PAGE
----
Barrington and its surrounding areas have a rich history dating back to the Blackhawk War of 1832. Until that time, the area that now includes Barrington had for centuries been the home to tribes of Pottawatomi and Mascouten Indians. Late that year, under the terms of a treaty signed by Chief Blackhawk, the migration of the Indians across the Mississippi River began, thus opening up vast tracts of land along the Fox River to early settlers who began moving to the area in 1834.
Pioneers who traveled from Troy, New York, by way of the newly renamed City of Chicago, settled in what would later become Cuba Township in Lake County. Other settlers, primarily from Vermont, upper New York State, and Massachusetts (most notably from the Great Barrington area in Berkshire County, Massachusetts), settled in what is now Cook County.
Their settlement was originally called Miller Grove but was later renamed Barrington Center. It was established at the point where Sutton Road crosses Route 68. The area's rich soil and ample water supply naturally attracted a growing number of farming families throughout the 1830s. These farming families were industrious, courageous people who saw an opportunity to carve out a prosperous future, not only for themselves but for those who would follow.
The migration into Barrington Center caused changes and the residents felt the need to develop a community. The first school house, the Northway School, was built at Barrington Center early in the 1840s just east of what is now the Catlow Theatre.
Not only was this simple, one-room school the seat of learning for a growing number of farm youngsters, it also served as the house of worship for the Methodists and the Congregationalists until completion of their own churches in 1859. In 1850, at the request of the County Sheriff, the inhabitants of the various nearby settlements assembled to choose a name for their township, and to set up a town government.
The name they chose for the township was Barrington.
In 1854, Robert C. Campbell, a civil engineer, completed a detailed plan for a village to be called Barrington Station. When built, it consisted of a farm house and a log barn owned by Willard Stevens, and was bounded by what is now Hough Street, County Line Road, a line east of Spring Street, and a point a few feet south of Russell Street.
The 80 acres within this boundary were the nucleus of what is today Barrington proper. That same year also brought about the completion of the northwest extension of the Chicago and Fond-Du-Lac railroad, later known as the Chicago and Northwestern Railroad. Deer Grove was the initial home of the railroad station, but in reaction to protests from residents of Deer Grove, the station was carted a few miles up the track by flat car to what would soon be the site of Barrington Station.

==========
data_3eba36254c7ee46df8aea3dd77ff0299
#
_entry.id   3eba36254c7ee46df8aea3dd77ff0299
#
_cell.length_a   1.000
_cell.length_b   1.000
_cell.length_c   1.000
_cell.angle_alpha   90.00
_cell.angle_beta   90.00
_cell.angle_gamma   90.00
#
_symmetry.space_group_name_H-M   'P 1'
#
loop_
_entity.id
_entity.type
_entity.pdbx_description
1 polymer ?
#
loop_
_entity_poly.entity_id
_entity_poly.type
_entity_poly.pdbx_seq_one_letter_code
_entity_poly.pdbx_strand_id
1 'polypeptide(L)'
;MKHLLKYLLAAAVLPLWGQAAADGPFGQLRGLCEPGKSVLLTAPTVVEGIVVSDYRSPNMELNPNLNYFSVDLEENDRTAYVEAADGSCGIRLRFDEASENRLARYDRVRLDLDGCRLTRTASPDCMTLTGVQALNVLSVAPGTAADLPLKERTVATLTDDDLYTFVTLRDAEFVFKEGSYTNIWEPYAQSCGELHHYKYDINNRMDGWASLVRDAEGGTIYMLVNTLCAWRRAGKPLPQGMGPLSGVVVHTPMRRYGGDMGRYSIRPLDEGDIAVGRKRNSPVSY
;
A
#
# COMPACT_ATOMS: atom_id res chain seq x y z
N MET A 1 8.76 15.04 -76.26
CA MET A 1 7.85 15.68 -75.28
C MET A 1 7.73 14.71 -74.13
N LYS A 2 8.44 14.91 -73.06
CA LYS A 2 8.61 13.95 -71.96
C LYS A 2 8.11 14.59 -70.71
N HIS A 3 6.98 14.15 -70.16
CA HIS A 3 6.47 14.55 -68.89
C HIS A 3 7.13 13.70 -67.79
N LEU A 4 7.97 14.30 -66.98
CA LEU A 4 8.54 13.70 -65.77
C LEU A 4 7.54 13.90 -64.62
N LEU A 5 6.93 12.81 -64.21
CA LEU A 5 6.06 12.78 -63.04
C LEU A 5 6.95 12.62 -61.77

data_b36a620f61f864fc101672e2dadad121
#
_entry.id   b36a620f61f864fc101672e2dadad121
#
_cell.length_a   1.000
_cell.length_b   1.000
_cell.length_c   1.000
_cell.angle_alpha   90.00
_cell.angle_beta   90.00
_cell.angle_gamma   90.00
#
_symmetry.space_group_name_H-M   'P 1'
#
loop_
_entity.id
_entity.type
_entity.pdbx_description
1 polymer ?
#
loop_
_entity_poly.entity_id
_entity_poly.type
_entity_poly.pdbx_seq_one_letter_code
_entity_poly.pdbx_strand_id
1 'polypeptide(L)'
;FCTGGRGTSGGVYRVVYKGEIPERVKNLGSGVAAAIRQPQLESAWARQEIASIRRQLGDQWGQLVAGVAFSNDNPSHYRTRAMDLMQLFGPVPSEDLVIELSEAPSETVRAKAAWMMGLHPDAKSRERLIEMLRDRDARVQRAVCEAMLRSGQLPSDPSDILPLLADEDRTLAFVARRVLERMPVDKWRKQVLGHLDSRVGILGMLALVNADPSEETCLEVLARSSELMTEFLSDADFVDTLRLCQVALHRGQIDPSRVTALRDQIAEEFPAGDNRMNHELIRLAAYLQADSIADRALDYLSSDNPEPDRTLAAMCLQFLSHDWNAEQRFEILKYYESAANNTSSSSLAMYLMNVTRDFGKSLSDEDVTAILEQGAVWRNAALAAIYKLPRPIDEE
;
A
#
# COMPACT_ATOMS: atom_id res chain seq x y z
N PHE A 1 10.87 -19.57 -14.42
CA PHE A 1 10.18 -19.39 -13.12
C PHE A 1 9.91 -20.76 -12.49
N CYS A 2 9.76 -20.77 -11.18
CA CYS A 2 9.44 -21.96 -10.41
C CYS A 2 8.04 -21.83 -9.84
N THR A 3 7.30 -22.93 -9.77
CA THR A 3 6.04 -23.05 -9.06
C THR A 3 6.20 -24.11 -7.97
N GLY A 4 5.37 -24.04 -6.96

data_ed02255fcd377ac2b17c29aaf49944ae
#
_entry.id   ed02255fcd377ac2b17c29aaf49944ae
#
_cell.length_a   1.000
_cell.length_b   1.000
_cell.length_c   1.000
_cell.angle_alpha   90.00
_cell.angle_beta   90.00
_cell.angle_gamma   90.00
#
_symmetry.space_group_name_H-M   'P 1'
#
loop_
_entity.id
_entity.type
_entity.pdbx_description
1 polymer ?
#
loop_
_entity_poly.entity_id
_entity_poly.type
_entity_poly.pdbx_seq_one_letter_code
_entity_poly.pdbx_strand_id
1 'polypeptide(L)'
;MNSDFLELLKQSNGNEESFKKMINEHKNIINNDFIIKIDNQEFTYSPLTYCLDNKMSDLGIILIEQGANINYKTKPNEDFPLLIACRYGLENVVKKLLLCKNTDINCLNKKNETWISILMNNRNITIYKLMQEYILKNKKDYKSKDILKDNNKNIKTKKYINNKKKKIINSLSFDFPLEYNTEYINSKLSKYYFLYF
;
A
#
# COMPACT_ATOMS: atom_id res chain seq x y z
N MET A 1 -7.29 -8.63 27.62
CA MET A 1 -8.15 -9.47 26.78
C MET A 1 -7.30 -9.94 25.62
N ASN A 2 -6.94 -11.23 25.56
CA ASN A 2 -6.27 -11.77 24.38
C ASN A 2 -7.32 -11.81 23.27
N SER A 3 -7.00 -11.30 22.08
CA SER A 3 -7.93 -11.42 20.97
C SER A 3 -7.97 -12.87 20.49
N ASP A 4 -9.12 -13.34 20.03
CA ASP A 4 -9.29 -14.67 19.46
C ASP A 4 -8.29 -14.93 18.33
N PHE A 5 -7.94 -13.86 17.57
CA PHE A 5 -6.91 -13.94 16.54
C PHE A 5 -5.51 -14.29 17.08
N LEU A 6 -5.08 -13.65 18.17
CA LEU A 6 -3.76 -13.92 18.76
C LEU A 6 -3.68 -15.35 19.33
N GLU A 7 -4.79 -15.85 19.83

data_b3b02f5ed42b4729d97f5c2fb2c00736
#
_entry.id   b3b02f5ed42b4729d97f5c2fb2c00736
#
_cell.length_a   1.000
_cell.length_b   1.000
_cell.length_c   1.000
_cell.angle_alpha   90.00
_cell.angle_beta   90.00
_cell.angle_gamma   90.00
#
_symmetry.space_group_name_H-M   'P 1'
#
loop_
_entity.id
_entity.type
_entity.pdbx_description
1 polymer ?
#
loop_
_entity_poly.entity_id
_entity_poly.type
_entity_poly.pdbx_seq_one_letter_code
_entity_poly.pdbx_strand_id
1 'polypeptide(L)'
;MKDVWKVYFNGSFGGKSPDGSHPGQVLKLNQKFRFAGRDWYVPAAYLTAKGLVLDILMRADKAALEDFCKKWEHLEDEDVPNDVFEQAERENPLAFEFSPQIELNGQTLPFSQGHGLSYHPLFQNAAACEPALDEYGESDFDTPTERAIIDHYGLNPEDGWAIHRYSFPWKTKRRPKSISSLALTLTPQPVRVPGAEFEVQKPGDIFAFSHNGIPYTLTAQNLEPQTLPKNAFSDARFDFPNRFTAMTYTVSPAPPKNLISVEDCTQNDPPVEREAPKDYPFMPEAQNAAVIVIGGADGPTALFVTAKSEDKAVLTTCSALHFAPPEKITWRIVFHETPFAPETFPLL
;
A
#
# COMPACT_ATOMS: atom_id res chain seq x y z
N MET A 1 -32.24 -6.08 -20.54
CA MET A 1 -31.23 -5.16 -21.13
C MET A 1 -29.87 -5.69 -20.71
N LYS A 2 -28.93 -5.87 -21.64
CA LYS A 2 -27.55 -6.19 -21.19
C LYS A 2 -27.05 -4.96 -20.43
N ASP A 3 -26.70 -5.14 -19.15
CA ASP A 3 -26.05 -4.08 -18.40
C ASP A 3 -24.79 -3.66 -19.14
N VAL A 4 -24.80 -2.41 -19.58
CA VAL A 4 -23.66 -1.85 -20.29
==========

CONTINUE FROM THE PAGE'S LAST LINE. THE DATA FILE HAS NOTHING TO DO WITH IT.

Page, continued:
The homes that sprang up around the Barrington Station were constructed of logs, as were most homes in rural America at that time. But in 1855, the Village's first milled lumber facility began operations. The building that housed the mill is still a fixture on Franklin Street, a vivid reminder of Barrington's rustic past.
In 1863, the 300 people who comprised the population of Barrington Station decided, in a referendum, to separate local and township powers. This led to the state legislature's approval of a charter for the Village of Barrington in 1865.
Not surprisingly, many families from nearby communities saw the potential advantages of moving to Barrington and having easy access to the railroad and the growing number of stores that had recently opened. In reaction to this steady migration, the number and variety of small businesses to set up shop near the railroad kept pace with the growing needs of the population.
In the last decades of the 19th century, the City of Chicago grew from a promising prairie town to a great pivotal hub of commerce and industry. As Chicago became more prosperous, the desire for suburban living led to major population growth both in the countryside and in the Village of Barrington.
In the 1920s, advancements in transportation allowed wealthy families from Chicago to move into the Barrington area and build family estate homes. The location of the Village and its attractive environment appealed to those who had become wealthy during the booming 1920s. The Village’s population growth slowed during the difficult times of the 1930s and 1940s, but then resumed in the 1950s, 1960s, and 1970s as a result of the suburbanization in the Chicago area and the post–World War II baby boom.
In 2015, the Village celebrated its sesquicentennial (150th) anniversary. A series of celebratory events were held to commemorate Barrington’s milestone birthday.